Wednesday

17th Jan 2018

Focus

Cyprus is least gay-friendly EU country, study says

  • The ILGA-Europe map shows a clear east-west divide (Photo: ILGA-Europe)

Cyprus is the least gay-friendly EU country followed by Italy, Latvia and Malta according to a new report out by gay-rights group ILGA-Europe.

The study - out to mark International Day Against Homophobia and Transphobia on 17 May - puts Cyprus in the 'red zone' alongside Armenia, Azerbaijan, Macedonia, Russia and Turkey.

Thank you for reading EUobserver!

Subscribe now for a 30 day free trial.

  1. €150 per year
  2. or €15 per month
  3. Cancel anytime

EUobserver is an independent, not-for-profit news organization that publishes daily news reports, analysis, and investigations from Brussels and the EU member states. We are an indispensable news source for anyone who wants to know what is going on in the EU.

We are mainly funded by advertising and subscription revenues. As advertising revenues are falling fast, we depend on subscription revenues to support our journalism.

For group, corporate or student subscriptions, please contact us. See also our full Terms of Use.

If you already have an account click here to login.

The only European countries which scored worse are Belarus, Moldova and Ukraine. Religious countries in eastern and south-eastern Europe generally scored less well than northern and western countries.

The survey notes that unlike many EU members, Cypriot law makes no mention of sexual orientation in its anti-discrimination and hate speech measures. It has never hosted a gay pride event. It has no legal recognition of same sex partnerships and an unequal age of consent for straight and for same-sex couples.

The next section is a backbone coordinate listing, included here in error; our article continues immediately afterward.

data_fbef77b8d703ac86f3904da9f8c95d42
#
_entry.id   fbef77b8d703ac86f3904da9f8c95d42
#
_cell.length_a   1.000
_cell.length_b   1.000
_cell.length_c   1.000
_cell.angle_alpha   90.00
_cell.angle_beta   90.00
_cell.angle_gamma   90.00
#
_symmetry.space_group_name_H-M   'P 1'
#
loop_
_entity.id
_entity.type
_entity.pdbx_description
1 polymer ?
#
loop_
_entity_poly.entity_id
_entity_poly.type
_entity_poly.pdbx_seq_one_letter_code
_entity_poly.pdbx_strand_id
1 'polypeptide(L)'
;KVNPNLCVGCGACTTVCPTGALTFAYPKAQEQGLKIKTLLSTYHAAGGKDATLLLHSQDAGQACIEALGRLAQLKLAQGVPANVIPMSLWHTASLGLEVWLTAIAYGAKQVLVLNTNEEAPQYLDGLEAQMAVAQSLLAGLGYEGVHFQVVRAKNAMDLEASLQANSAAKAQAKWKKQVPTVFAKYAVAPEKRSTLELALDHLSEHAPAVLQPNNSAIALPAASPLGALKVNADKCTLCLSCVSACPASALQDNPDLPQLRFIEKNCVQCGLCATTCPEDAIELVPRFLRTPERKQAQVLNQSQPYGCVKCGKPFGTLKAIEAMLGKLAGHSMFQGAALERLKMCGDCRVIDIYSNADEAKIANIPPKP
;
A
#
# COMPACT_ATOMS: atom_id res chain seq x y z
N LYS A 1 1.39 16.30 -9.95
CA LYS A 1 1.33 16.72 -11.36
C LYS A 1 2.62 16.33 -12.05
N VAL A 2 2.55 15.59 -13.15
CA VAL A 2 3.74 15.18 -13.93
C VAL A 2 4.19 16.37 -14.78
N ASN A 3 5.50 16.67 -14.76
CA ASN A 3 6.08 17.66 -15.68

Spain, Sweden and the UK come out as the most progressive. The study noted that Germany and Portugal scored better than last year, while Lithuania and Hungary slid down.

The survey for the first time took into account the rights of trans-gender people as well as gays, lesbians and bisexuals. It looks only at the legislative environment and does not take into account social factors or anecdotal evidence about levels of toleration.

"Europe considers itself a global leader on human rights and equality, but the map and the index clearly show how far we are from being able to claim the title of LGBT [lesbian, gay, bisexual and trans-gender] human rights and equality champions," ILGA-Europe's Linda Freimane said.

LGBTI protection still lacking in EU

Despite some welcome advances, some legal rights for the LGBTI community are lacking in EU member states, and the rise of the populist right is making things worse, conference in Warsaw is told.

LGBTI protection still lacking in EU

Despite some welcome advances, some legal rights for the LGBTI community are lacking in EU member states, and the rise of the populist right is making things worse, conference in Warsaw is told.

Supported by

Stakeholders' Highlights

  1. AJC Transatlantic InstituteAJC Calls on EU to Sanction Iran’s Revolutionary Guards, Expel Ambassadors
  2. Dialogue PlatformRoundtable on "Political Islam, Civil Islam and The West" 31 January
  3. ILGA EuropeFreedom of Movement and Same-Sex Couples in Romania – Case Update!
  4. EU2017EEEstonia Completes First EU Presidency, Introduced New Topics to the Agenda
  5. Bio-Based IndustriesLeading the Transition Towards a Post-Petroleum Society
  6. ACCAWelcomes the Start of the New Bulgarian Presidency
  7. Mission of China to the EUPremier Li and President Tusk Stress Importance of Ties at ASEM Summit
  8. EU2017EEVAT on Electronic Commerce: New Rules Adopted
  9. European Jewish CongressChair of EU Parliament Working Group on Antisemitism Condemns Wave of Attacks
  10. Counter BalanceA New Study Challenges the Infrastructure Mega Corridors Agenda
  11. Dialogue PlatformThe Gülen Community: Who to Believe - Politicians or Actions?" by Thomas Michel
  12. Plastics Recyclers Europe65% Plastics Recycling Rate Attainable by 2025 New Study Shows